Local NHS and care leaders are stepping up plans to maintain safe and effective services for people through what is anticipated to be a challenging winter. This includes £11m of targeted investment to expand urgent care and in-home support, improve the flow of patients through Leicester’s hospitals, and reduce ambulance handover delays.
Alongside this, health and care partners are committed to reduce the long waits for planned care that built up through the pandemic – with plans designed to protect as many planned operations and procedures as possible in the months ahead. The whole health and care system in Leicester, Leicestershire and Rutland is facing sustained high demand. The Emergency Department at the Leicester Royal Infirmary has seen record attendances in the last week, and General Practices are providing higher numbers of virtual and face to face appointments than ever before.
With the potential for a further wave of Covid-19 and a difficult flu season, as well as concerns about the impact of the rising cost of living, several additional Winter measures have been put in place. These include:
- Establishing a joint health and social care team to triage non-urgent 999 calls and get people to the right care for their needs first time. The ‘unscheduled care hub’ is diverting between 40 and 50 people a day into a range of appropriate services in the community; including mental health crisis teams and social care services.
- Implementing a new way of working at the Leicester Royal Infirmary to improve patient flow from the emergency department onto wards, ensuring ambulances can get back on the road faster.
- Enhancing the Same Day Emergency Care service at Glenfield General Hospital, ensuring more people with urgent care needs can be treated and discharged home the same day.
- Expanding urgent care offers in the community and diverting more people to these settings. The Oadby Urgent Treatment Centre is now seeing, treating and discharging up to 40 additional patients a day, helping to reduce overcrowding in the Emergency Department.
- Expanding the use of ‘virtual wards’ for appropriate patients – meaning people can return home to recover with remote oversight from doctors and clinicians, and ensuring acute medical beds are available for the most unwell patients. Up to 230 virtual ward ‘beds’ will be in place across a range of medical specialties by the end of December.
- Increasing the numbers of patients safely discharged ‘home first’ with appropriate support, rather than to temporary care home services.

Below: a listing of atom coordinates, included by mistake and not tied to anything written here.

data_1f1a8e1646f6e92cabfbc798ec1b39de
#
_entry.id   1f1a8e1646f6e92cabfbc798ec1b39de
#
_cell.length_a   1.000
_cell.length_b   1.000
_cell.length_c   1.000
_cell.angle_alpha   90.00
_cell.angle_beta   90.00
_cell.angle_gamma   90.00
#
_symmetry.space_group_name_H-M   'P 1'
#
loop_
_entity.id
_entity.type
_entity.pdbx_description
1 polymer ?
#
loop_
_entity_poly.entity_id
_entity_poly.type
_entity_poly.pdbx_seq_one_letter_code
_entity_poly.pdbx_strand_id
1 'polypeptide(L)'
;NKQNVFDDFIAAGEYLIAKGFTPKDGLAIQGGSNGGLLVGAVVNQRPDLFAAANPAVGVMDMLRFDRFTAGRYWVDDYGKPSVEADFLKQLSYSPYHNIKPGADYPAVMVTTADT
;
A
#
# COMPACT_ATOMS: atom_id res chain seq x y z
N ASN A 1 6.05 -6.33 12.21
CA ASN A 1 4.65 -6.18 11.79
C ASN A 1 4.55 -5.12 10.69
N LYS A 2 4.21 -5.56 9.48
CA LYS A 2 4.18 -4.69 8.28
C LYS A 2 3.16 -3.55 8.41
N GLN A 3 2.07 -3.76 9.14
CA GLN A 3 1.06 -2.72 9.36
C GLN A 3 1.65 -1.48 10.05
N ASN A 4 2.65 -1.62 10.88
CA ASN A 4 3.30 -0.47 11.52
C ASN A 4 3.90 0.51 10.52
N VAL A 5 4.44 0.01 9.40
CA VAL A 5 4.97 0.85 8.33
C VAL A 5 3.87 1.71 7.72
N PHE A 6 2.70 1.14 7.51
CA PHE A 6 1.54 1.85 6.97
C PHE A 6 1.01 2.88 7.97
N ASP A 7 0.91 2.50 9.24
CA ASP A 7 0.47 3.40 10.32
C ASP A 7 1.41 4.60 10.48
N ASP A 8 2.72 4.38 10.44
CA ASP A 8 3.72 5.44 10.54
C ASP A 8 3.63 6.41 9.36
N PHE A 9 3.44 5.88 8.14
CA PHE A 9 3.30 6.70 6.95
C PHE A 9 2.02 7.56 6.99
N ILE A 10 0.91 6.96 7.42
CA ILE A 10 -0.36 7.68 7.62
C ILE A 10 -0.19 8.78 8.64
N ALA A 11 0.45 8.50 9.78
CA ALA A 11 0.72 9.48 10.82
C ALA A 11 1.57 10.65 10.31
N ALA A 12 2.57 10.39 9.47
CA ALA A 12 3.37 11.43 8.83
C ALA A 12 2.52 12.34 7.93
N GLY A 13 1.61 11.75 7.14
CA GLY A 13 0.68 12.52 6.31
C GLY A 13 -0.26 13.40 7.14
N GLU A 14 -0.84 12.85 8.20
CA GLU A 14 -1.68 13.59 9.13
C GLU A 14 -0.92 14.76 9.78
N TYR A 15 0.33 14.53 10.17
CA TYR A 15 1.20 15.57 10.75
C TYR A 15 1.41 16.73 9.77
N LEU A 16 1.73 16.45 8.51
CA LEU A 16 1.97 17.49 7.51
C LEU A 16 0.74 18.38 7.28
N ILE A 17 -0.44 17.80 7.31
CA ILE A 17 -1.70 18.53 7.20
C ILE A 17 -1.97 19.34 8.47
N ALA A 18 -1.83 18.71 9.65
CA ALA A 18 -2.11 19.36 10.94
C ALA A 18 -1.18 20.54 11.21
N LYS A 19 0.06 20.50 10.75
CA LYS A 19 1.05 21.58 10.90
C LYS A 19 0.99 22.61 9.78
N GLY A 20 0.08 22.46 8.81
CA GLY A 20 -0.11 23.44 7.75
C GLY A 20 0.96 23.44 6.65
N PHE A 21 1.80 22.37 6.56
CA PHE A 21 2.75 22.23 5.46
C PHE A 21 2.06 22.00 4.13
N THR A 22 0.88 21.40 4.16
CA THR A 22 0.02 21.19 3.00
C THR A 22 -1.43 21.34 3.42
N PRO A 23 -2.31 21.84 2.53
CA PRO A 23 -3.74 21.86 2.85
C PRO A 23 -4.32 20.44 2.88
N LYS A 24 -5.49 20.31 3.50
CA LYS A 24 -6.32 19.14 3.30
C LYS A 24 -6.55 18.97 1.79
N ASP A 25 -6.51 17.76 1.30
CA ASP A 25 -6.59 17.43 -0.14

- Focusing more General Practice support on patients with long term conditions, ensuring that people are supported with remote monitoring devices (like blood pressure and oxygen machines).
- Increasing the numbers of call handlers for the 111 and 999 services to deal with expected increases in demand.
Julie Hogg, Chief Nurse at University Hospitals of Leicester NHS Trust, said: “This will be the most challenging Winter we have faced. Patient safety is our number one priority - that’s why we are taking a range of extra measures alongside our system partners to keep patient flow going across our hospitals and reduce pressure in the Emergency Department.
“Often, people don’t realise that our ability to keep planned care going is connected to how pressured things are in urgent and emergency care. Our twin aims this year are to maintain a safe and effective emergency care service for everyone in our area, and to keep as much planned care going as possible, bringing waiting lists down.
“We’d like to thank all our health and care colleagues across the area for adapting to the new ways of working in challenging circumstances, and who continue to work tirelessly on behalf of patients.”
Rachna Vyas, Chief Operating Officer, from the Leicester, Leicestershire and Rutland Integrated Care Board, emphasised the role that local people can play in supporting local services and staying well this Winter: “The public really can help us this year. Firstly, we need people to click or call 111 first if you have an urgent care need and aren’t sure where to go. Our Emergency Department is for serious and life-threatening conditions only, and the 111 team is on-hand to make sure you get to the most appropriate place for your needs first time.
“Secondly, people can help themselves and their families stay well this Winter by getting in the know about the range of health and wellbeing services on offer – as well as the kinds of symptoms to look out for with a number of different viruses in circulation.
“The third thing we are asking people to do is get vaccinated. Vaccination remains the best way of protecting yourselves and those around you from flu and Covid-19, and there are vaccination clinics running across our area.”
A new ‘Get in the Know’ website recently launched to provide information about the range of local health and care services available in Leicester, Leicestershire and Rutland, as well as how to treat common illnesses and injuries at home. It features a breadth of resources to help people navigate everything from newly funded mental health crisis cafes to wellbeing hubs and pharmacy support.
The ‘Get in the Know’ website for Leicester, Leicestershire and Rutland can be found here: www.getintheknow.nhs.uk.